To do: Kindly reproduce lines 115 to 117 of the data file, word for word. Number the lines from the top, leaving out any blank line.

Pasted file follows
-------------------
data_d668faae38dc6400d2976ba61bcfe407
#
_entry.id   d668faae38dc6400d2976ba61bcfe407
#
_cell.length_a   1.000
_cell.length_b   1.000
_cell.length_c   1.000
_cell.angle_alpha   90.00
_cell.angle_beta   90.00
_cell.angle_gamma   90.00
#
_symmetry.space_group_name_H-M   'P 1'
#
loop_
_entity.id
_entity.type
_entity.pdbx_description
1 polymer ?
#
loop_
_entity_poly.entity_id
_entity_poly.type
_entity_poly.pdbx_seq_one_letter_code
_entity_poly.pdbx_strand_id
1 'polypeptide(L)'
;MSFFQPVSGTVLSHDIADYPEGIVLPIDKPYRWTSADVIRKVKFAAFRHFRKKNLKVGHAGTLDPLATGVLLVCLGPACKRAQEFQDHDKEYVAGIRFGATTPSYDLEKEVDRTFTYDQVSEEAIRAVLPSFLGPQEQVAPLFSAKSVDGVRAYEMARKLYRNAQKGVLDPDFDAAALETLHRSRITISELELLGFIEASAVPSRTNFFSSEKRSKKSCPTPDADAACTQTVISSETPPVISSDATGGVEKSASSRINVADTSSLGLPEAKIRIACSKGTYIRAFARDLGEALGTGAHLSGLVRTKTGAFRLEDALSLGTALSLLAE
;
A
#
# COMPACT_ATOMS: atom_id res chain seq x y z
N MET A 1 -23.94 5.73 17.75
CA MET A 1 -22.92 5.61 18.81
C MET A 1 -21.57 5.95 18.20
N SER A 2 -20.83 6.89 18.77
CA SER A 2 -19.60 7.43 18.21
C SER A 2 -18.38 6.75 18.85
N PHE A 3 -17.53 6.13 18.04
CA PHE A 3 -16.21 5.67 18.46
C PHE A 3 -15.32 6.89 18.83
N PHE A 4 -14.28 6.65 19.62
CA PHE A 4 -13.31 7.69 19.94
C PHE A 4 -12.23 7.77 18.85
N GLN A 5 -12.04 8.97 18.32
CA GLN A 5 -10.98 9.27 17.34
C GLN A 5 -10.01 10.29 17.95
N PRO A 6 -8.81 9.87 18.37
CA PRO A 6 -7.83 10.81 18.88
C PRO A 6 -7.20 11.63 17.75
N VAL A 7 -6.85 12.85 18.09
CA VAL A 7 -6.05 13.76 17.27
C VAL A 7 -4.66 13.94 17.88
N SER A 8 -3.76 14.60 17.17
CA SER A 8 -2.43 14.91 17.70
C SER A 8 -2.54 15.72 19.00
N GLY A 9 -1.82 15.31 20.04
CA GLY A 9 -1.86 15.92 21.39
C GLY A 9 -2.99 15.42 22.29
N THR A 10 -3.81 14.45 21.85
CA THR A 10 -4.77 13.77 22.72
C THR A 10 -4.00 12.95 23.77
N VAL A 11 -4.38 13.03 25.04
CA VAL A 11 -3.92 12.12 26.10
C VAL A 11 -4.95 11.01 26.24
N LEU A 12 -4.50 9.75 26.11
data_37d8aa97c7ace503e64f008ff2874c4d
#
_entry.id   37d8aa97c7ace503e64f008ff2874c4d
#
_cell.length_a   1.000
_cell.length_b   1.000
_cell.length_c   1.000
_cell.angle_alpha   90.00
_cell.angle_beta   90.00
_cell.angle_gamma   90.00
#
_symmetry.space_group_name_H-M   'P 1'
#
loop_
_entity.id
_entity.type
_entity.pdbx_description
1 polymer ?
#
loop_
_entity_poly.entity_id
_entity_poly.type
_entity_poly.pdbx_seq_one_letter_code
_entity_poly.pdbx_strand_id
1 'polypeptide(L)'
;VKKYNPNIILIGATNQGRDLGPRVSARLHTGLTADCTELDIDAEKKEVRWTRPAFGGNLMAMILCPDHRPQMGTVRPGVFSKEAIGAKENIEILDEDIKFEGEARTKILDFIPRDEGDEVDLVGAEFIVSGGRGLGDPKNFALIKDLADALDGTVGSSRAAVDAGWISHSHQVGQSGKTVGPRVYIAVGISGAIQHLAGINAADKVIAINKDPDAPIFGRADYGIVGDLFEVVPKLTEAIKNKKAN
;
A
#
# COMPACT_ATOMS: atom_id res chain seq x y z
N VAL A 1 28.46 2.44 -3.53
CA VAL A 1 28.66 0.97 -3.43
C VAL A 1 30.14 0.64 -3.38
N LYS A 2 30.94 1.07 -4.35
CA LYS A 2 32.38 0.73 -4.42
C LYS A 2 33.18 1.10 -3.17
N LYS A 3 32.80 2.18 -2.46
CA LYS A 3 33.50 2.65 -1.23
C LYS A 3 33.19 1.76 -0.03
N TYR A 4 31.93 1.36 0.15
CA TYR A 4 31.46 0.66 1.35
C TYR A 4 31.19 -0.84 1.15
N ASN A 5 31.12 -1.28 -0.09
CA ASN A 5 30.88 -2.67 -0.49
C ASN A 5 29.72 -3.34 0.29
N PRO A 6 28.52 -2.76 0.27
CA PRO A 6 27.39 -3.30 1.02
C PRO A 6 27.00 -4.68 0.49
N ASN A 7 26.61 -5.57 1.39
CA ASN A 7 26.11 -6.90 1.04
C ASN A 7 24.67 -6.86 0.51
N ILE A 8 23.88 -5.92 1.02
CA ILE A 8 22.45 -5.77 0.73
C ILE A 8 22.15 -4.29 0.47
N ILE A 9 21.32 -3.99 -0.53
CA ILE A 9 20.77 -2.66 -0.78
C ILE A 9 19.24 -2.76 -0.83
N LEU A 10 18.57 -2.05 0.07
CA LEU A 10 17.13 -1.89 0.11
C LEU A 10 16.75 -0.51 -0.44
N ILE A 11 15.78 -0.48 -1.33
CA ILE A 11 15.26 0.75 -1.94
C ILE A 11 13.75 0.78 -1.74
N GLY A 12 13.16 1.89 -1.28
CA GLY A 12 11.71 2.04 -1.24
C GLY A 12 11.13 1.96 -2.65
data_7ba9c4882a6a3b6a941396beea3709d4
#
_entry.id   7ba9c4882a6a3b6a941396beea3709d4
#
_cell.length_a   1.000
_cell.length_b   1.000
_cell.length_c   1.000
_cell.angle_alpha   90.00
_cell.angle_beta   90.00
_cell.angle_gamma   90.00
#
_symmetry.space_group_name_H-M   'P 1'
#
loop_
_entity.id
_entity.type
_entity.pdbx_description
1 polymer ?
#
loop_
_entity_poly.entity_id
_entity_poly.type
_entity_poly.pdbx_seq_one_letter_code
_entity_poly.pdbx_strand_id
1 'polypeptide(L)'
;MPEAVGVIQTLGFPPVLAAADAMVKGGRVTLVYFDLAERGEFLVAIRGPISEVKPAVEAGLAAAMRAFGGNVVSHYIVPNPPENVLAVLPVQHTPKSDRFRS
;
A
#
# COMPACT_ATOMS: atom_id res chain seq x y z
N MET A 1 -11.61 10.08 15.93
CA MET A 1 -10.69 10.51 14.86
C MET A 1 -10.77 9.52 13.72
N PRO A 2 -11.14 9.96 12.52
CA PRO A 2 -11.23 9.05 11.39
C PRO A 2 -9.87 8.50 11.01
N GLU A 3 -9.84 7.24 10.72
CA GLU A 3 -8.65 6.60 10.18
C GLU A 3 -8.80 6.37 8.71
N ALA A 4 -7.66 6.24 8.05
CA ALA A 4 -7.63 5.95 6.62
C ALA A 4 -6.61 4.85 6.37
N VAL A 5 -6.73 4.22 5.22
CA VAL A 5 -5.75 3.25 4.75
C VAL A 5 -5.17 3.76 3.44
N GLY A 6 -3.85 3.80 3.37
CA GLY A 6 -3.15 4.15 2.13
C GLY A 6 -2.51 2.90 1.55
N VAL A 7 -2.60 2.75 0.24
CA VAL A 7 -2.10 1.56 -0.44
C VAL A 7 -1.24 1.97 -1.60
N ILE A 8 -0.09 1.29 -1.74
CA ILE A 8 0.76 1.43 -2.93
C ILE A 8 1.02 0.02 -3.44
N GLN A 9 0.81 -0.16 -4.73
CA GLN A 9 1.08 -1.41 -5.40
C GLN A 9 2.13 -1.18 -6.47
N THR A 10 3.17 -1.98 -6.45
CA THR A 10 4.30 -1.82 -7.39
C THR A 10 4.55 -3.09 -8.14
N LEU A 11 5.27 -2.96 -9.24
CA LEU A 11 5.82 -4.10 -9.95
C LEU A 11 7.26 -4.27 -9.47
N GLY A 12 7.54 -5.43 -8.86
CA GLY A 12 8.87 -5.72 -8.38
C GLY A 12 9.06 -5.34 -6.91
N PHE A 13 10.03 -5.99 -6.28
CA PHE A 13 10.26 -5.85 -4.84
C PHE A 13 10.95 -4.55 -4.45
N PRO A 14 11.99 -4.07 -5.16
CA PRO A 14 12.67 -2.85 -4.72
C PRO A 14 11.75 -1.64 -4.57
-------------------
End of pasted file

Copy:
C ASN A 7 24.67 -6.86 0.51
N ILE A 8 23.88 -5.92 1.02
CA ILE A 8 22.45 -5.77 0.73